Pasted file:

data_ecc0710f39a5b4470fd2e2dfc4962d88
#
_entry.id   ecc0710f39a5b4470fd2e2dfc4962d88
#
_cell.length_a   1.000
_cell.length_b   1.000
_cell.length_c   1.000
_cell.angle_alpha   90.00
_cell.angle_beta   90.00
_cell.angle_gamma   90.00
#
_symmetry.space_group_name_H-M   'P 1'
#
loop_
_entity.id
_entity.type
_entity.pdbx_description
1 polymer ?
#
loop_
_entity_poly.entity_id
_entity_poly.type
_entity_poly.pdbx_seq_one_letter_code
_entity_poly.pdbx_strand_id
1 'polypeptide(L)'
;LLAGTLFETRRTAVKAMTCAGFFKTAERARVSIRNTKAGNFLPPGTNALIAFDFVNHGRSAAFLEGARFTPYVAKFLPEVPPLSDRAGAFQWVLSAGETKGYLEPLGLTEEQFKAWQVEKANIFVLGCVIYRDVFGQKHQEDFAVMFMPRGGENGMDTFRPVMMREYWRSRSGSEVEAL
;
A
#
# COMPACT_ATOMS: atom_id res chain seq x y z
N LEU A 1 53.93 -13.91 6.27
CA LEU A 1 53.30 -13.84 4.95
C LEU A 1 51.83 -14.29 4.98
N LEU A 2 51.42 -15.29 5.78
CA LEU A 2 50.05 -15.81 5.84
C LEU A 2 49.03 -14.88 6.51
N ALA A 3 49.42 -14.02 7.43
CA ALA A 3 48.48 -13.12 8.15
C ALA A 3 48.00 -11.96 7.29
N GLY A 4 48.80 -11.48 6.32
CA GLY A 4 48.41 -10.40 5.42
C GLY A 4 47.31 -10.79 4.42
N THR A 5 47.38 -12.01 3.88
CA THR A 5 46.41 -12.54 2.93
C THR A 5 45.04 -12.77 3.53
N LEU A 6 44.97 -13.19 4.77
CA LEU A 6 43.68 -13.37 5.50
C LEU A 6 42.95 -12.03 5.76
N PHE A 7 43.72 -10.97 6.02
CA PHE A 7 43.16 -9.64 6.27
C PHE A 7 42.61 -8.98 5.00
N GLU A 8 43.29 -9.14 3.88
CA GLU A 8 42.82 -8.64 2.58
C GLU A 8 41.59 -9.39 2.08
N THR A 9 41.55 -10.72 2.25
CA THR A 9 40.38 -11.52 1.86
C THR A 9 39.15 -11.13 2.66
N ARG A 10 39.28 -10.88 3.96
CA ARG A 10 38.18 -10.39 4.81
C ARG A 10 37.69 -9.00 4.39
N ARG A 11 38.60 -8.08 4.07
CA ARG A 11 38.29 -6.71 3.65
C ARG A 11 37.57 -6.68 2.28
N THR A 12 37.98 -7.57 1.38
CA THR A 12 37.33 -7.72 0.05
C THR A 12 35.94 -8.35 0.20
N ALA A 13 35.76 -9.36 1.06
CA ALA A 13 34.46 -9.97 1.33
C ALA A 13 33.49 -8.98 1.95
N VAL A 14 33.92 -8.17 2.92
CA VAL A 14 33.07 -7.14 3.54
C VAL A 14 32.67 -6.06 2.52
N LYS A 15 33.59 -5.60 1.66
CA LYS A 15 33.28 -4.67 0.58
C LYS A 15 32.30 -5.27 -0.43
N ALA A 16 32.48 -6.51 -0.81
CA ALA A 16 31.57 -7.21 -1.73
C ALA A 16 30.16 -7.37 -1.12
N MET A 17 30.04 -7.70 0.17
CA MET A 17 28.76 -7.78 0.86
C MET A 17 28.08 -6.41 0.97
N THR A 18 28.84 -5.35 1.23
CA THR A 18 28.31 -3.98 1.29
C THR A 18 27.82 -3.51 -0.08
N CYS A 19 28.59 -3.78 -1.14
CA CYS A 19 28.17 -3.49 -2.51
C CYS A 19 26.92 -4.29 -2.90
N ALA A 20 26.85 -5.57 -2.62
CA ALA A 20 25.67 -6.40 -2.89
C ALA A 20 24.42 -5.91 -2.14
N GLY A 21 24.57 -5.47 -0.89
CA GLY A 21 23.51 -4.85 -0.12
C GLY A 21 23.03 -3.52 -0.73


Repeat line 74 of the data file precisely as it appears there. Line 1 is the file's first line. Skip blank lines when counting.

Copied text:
CA LYS A 15 33.28 -4.67 0.58